From mortgages and car loans to credit cards and mobile phone contracts, your credit score can make all the difference. But what is a good credit score? Let’s find out.
What is Considered a Good Credit Score Range?
Your credit score is used by lenders to assess your ability to manage debt. Essentially, they want to know if lending to you represents a risk, and your credit score helps them decide.
However, there’s no such thing as a universal credit score. Different lenders use different criteria, and each will use a credit reference agency (CRA) to compile information and calculate your score.
In the UK, there are three credit reference agencies:
- Experian, which provides a score between 0 and 999. Anywhere between 881 and 960 is considered 'good'.
- Equifax, which provides a score between 0 and 700. Anywhere between 420 and 465 is considered ‘good’.
- TransUnion, which provides a rating between 1 and 5. Rating 4 is considered ‘good’.
How is Your Credit Score Calculated?
To calculate your credit score, the three CRAs mentioned above pull together information from various sources, including:
- Account data: This includes info from your bank(s), credit and store cards, utility companies, mobile phone contracts, and more.
- Linked data: This includes addresses you’re linked to (such as your childhood home) and people you have a financial association with (such as a spouse).
- Search data: This covers any previous searches made on your credit file during an application.
- Electoral roll: This is a check of your current registered address and residence details. It basically helps to further verify your identity.
- Court records: Any instances of a County Court Judgment (CCJ), court debt or bankruptcy will be flagged by this check.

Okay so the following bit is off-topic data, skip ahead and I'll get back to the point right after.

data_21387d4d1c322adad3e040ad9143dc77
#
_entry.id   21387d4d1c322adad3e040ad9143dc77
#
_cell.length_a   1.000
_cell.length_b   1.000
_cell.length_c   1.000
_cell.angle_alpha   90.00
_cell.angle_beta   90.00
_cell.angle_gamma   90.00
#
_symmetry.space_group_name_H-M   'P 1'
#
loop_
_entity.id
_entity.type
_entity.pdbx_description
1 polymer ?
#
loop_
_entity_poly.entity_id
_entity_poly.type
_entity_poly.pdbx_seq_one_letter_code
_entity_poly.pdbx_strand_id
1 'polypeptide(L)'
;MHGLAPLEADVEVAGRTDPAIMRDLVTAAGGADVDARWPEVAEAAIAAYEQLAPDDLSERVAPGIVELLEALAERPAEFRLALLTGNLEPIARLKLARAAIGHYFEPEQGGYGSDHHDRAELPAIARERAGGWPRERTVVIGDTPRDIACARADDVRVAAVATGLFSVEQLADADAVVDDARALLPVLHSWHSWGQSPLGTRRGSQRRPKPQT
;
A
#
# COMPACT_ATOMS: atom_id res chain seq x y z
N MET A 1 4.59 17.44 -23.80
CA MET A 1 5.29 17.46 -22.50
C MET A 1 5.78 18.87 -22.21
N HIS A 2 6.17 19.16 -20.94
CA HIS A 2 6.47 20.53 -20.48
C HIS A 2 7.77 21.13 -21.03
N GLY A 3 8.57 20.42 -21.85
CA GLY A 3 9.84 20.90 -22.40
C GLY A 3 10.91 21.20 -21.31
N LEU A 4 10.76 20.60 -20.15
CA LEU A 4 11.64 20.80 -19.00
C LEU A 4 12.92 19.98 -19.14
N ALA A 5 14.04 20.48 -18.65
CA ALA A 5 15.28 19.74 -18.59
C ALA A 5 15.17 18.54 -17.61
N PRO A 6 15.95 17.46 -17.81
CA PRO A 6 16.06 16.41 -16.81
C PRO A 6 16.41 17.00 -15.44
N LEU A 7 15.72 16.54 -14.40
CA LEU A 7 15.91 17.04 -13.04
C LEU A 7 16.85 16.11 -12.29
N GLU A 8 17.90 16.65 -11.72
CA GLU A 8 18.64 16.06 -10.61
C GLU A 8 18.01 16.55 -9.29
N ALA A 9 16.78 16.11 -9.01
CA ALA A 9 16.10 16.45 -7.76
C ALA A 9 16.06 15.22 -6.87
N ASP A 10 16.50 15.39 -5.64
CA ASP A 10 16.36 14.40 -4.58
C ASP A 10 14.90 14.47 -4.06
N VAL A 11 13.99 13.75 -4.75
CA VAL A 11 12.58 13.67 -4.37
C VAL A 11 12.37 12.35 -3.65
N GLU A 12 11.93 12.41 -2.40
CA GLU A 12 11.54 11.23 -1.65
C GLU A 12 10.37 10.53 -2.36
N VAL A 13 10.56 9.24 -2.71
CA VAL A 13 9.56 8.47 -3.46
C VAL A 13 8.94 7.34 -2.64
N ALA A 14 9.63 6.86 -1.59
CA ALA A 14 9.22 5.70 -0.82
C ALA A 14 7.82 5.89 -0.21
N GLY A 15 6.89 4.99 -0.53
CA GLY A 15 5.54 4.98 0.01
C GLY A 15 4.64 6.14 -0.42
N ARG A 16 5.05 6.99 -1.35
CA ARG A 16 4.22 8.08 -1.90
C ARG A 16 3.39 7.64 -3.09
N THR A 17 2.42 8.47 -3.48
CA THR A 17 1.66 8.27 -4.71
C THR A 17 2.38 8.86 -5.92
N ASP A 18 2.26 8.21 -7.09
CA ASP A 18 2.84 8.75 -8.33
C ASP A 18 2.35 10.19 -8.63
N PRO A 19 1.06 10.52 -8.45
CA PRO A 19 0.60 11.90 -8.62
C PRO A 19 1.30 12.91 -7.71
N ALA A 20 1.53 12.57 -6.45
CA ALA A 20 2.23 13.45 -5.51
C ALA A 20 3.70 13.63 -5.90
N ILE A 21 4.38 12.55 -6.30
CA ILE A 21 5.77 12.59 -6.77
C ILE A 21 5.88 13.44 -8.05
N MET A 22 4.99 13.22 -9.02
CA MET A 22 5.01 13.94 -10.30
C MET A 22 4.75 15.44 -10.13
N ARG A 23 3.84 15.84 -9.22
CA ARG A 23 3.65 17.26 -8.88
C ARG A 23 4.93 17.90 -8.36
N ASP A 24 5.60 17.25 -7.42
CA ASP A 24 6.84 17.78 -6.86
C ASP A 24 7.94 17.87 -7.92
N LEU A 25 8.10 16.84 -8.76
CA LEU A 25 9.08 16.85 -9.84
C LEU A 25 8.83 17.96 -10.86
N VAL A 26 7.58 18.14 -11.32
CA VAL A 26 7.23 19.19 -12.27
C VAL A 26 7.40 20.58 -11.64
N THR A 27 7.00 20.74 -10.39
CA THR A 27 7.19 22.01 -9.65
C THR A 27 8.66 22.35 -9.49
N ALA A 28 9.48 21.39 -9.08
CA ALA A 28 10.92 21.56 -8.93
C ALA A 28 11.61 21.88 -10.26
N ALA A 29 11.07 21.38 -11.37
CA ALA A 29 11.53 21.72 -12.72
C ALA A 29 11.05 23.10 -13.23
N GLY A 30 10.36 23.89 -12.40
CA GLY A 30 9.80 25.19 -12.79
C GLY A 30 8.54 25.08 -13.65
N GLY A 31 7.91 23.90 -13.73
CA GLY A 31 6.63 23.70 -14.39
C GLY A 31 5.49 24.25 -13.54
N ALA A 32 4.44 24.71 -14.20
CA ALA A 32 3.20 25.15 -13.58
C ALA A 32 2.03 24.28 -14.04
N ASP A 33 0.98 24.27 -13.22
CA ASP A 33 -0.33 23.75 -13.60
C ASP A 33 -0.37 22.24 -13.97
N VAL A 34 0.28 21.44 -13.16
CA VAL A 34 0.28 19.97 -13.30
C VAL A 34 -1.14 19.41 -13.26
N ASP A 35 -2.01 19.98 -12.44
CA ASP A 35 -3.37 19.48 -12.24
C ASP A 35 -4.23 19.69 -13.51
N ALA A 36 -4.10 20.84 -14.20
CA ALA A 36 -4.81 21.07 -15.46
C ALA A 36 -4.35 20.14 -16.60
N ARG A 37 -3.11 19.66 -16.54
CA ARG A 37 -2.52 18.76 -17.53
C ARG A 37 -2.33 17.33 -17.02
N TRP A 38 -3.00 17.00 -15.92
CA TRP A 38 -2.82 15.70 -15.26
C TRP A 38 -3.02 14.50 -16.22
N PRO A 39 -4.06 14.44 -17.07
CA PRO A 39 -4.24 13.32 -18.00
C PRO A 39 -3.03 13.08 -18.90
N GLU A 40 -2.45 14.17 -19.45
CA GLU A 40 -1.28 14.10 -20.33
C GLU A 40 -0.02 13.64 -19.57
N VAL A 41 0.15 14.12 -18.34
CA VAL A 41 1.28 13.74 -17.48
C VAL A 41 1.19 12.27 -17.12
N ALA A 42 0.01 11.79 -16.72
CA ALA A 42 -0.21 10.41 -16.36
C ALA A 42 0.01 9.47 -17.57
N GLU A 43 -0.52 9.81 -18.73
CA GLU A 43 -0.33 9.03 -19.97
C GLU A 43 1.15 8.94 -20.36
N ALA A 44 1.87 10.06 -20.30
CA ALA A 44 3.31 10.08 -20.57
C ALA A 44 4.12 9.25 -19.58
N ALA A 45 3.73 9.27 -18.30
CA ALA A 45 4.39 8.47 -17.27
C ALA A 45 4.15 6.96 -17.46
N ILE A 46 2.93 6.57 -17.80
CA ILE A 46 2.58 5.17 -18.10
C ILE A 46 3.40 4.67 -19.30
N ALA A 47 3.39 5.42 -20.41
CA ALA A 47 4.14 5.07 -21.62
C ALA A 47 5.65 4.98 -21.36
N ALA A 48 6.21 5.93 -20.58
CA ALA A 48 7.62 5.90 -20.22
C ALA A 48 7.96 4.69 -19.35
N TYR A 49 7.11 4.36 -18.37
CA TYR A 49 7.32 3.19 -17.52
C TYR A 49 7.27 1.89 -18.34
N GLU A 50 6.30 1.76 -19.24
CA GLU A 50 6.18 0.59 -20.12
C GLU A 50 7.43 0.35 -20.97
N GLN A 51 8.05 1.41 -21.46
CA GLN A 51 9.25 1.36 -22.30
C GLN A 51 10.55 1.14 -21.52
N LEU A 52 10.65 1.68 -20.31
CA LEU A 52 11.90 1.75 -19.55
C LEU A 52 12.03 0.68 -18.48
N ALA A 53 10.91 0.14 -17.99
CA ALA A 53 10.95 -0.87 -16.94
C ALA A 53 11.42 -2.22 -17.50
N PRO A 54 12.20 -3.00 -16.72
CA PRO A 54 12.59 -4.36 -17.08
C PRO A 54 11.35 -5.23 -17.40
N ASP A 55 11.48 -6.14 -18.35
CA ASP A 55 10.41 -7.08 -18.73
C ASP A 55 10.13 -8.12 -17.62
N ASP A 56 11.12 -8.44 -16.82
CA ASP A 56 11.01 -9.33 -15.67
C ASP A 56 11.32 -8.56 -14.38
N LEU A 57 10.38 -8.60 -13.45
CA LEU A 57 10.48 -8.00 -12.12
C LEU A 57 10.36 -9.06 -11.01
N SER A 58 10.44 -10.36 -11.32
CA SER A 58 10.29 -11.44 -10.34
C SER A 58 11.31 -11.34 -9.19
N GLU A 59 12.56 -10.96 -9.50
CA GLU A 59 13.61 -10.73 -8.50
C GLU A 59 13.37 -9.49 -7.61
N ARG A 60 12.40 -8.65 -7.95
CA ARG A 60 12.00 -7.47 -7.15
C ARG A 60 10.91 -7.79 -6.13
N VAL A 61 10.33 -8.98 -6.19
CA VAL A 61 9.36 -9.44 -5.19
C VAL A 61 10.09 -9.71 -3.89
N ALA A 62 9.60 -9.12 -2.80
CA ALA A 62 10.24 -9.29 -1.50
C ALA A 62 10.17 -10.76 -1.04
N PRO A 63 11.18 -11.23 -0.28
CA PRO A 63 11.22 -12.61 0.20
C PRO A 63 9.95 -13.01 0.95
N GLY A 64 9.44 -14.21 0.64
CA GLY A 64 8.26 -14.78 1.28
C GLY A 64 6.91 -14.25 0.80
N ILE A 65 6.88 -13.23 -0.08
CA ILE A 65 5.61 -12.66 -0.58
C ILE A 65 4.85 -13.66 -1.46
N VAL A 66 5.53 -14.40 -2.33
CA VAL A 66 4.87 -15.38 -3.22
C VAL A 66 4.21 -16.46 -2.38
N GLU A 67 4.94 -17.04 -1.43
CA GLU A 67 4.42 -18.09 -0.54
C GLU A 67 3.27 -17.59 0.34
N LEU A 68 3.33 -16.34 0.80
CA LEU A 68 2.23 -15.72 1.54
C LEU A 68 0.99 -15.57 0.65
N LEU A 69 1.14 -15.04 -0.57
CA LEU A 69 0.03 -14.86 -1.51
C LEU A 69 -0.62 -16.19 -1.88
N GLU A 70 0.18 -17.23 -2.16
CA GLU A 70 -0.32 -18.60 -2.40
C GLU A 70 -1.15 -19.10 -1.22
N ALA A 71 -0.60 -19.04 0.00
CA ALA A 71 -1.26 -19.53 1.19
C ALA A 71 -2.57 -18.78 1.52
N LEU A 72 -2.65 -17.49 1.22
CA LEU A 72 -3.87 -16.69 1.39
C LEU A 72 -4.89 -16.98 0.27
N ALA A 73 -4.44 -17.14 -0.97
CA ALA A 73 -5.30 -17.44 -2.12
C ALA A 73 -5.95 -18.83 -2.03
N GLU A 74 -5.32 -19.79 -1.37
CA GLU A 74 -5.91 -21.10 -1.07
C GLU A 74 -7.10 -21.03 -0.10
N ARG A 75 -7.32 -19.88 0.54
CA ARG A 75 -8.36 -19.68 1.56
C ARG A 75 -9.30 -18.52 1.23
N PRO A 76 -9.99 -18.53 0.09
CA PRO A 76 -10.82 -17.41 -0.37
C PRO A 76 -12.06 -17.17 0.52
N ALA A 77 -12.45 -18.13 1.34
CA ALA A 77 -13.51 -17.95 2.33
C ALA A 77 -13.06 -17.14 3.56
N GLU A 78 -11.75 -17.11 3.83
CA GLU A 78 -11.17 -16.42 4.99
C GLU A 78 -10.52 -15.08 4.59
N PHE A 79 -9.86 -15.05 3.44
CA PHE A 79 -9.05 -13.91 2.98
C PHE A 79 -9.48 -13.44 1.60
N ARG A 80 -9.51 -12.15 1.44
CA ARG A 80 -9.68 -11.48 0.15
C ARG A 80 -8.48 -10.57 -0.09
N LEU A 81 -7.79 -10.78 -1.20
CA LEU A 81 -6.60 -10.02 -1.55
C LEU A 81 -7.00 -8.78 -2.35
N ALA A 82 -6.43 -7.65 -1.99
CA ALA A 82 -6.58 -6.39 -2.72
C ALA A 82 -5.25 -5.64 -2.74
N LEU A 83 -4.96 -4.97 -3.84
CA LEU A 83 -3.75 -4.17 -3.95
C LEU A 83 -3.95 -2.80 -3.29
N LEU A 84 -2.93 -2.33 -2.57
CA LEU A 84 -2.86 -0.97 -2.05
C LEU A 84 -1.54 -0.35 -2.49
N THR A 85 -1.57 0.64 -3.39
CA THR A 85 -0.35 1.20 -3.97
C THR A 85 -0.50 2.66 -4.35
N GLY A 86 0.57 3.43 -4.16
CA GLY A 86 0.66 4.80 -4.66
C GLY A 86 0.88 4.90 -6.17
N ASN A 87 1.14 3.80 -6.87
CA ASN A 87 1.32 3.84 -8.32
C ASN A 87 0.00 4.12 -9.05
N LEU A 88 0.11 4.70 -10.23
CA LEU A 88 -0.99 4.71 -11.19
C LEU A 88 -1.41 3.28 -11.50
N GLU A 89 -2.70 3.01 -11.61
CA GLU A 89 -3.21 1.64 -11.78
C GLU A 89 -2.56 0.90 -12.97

Whenever you apply for credit, lenders will analyse your credit report, your application form, and any additional information they hold on you if you’re already a customer. They then use all of this data to determine whether or not you’re eligible for credit.
What Affects Your Credit Score?
Your credit score scale can be damaged by the following:
- Minimum payments: If you make only the minimum payments each month, it could look like you’re struggling to manage your debts.
- Late or missed payments: If you make late payments (or you miss them entirely), it will reflect poorly on your ability to manage debt.
- Bankruptcy: Likewise, being declared bankrupt will mark you out as a risk to lenders.
- CCJs: County Court Judgments are used by creditors if they think you won't repay them. If the court agrees with the creditor, they'll issue the judgment and order you to pay the money back.
- A lack of financial history: If you’ve never borrowed money before, it makes it difficult to assess your ‘creditworthiness’.
- Repeated, frequent or rejected applications: If you make a lot of credit applications (especially in a short space of time) it could look like you’re desperate for cash and will negatively affect your score.
- Timing: It’s something we don’t always have control over, but if you switch jobs or move house and then make a credit application, it could be turned down as you appear — in that moment, at least — to lack stability.
It’s helpful to know that the above information isn’t permanently featured on your credit file. A missed payment, bankruptcy or a CCJ will be wiped after six years.
How Can You Get a Good Credit Score?
We’ve written about how to improve credit score in a separate article, but if you’re after the highlights, here are a few things you can do to achieve the highest credit score possible:
- Register to vote and make sure you appear on the electoral roll.
- Pay your accounts on time and in full each month to demonstrate that you’re reliable and can handle debt responsibly.
- Keep credit utilisation low. This is the amount of credit you’ve used divided by the total amount you have access to. For example, if you have a credit card limit of £5,000 and you’ve used £2,500, your utilisation is 50%. Typically, the lower the percentage, the higher your score (assuming everything else is in order).
We hope this article has helped you understand what makes a good credit score. Want to learn more about credit scores? Check out these articles:
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